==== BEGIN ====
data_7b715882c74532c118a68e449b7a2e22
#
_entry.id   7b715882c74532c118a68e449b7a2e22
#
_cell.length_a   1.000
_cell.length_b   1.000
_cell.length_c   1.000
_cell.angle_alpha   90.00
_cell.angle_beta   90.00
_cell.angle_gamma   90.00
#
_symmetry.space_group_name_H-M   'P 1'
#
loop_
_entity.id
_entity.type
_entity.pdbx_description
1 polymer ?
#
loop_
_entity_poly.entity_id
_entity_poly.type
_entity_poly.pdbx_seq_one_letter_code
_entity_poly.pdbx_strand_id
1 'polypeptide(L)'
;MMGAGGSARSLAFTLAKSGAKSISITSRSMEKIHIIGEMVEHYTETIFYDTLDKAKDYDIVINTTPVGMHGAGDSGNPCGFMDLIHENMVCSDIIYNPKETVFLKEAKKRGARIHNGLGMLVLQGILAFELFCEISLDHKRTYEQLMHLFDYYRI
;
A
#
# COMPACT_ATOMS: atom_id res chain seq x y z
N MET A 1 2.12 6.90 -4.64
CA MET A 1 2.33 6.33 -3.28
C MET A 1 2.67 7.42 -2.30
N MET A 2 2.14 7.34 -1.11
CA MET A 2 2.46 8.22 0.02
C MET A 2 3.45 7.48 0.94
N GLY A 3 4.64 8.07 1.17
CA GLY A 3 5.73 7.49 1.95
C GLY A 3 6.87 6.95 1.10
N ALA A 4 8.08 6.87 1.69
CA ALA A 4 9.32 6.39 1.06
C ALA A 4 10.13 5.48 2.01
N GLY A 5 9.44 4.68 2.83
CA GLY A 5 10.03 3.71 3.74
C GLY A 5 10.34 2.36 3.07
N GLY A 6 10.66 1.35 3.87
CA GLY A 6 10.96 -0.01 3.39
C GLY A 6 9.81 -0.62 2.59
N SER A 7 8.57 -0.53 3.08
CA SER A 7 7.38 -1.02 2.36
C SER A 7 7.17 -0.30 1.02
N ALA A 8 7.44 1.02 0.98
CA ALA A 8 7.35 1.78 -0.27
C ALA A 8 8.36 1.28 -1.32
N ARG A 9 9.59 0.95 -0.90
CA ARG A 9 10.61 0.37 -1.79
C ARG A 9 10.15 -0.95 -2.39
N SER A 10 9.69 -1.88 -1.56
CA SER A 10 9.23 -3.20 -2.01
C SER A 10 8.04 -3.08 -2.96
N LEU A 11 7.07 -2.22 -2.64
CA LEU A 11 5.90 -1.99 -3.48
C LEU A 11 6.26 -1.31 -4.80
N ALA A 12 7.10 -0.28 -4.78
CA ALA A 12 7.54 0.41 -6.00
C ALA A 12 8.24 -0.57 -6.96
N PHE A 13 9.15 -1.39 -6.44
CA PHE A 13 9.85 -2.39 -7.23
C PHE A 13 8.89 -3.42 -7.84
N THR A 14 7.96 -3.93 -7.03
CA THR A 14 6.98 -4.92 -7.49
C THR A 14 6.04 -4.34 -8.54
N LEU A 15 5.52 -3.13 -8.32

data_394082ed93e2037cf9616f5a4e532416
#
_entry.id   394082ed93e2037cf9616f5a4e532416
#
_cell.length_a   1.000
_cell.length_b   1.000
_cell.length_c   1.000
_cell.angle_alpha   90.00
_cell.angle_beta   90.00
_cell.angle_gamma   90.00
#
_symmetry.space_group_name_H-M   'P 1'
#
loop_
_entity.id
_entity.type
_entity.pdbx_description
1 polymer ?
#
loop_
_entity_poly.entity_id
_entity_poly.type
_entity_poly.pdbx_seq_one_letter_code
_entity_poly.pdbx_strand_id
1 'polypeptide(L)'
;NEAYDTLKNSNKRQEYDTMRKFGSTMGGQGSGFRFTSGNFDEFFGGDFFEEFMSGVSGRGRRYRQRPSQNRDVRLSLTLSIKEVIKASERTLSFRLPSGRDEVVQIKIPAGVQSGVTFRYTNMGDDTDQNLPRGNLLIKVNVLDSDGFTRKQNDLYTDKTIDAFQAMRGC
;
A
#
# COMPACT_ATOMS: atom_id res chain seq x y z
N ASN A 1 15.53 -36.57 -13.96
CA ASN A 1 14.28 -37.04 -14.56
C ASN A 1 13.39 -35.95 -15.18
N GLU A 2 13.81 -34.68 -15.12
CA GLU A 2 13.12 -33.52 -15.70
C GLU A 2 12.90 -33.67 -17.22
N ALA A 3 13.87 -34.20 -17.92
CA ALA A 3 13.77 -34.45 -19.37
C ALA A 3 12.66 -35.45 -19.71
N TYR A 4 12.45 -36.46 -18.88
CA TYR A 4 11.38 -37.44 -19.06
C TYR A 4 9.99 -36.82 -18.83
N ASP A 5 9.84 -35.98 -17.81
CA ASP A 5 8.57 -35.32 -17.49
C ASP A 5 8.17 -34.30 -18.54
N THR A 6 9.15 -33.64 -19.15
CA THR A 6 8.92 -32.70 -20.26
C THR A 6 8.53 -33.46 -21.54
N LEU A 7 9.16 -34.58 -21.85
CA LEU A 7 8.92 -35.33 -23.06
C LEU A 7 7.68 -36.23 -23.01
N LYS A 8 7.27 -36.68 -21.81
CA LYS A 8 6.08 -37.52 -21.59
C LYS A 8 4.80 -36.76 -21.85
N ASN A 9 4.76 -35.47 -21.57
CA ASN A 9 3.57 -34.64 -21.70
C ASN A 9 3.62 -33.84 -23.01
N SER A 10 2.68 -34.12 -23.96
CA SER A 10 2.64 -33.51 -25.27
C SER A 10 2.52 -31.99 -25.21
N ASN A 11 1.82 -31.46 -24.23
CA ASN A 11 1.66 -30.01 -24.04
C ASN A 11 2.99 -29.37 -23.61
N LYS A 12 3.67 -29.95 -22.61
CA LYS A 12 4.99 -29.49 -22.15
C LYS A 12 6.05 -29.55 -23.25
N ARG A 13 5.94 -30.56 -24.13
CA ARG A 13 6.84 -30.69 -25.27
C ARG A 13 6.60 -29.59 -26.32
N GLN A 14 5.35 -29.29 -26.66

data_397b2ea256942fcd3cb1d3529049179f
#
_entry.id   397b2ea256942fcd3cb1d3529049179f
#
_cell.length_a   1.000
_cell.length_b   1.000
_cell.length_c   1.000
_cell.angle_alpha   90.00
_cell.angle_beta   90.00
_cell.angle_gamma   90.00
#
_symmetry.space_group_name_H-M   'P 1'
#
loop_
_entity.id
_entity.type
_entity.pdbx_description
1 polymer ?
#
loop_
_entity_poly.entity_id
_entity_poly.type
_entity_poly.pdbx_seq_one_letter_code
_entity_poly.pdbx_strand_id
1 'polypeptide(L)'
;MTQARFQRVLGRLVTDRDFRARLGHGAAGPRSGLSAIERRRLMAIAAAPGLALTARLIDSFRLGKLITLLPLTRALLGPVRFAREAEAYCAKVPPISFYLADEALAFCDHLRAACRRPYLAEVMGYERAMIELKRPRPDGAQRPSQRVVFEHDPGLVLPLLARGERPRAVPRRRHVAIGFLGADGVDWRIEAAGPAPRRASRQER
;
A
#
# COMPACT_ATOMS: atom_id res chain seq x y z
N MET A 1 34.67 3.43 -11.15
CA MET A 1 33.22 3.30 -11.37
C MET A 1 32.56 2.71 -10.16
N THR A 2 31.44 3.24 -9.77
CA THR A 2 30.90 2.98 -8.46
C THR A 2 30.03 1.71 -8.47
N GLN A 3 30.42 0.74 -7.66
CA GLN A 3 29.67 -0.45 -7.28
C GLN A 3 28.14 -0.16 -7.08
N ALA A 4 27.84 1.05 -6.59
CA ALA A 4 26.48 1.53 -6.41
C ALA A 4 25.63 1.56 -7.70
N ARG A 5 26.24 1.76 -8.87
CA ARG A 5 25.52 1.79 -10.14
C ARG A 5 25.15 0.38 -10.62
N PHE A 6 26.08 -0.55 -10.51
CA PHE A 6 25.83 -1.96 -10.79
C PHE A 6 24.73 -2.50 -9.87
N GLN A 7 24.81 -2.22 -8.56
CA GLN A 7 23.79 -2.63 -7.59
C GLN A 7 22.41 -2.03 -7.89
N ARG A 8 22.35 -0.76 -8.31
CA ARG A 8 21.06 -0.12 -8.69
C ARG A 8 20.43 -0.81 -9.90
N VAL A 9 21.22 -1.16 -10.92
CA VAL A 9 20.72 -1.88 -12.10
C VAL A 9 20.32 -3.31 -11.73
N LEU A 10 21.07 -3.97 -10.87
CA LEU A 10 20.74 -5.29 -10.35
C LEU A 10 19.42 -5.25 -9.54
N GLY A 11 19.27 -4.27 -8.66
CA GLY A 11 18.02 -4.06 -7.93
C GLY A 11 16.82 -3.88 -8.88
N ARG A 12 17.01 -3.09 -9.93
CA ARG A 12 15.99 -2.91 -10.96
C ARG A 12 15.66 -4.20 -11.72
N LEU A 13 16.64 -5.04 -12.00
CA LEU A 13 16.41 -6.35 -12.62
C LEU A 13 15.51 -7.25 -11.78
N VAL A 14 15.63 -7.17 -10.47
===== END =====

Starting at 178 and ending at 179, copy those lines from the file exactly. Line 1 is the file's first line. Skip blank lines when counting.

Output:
CA THR A 2 30.90 2.98 -8.46
C THR A 2 30.03 1.71 -8.47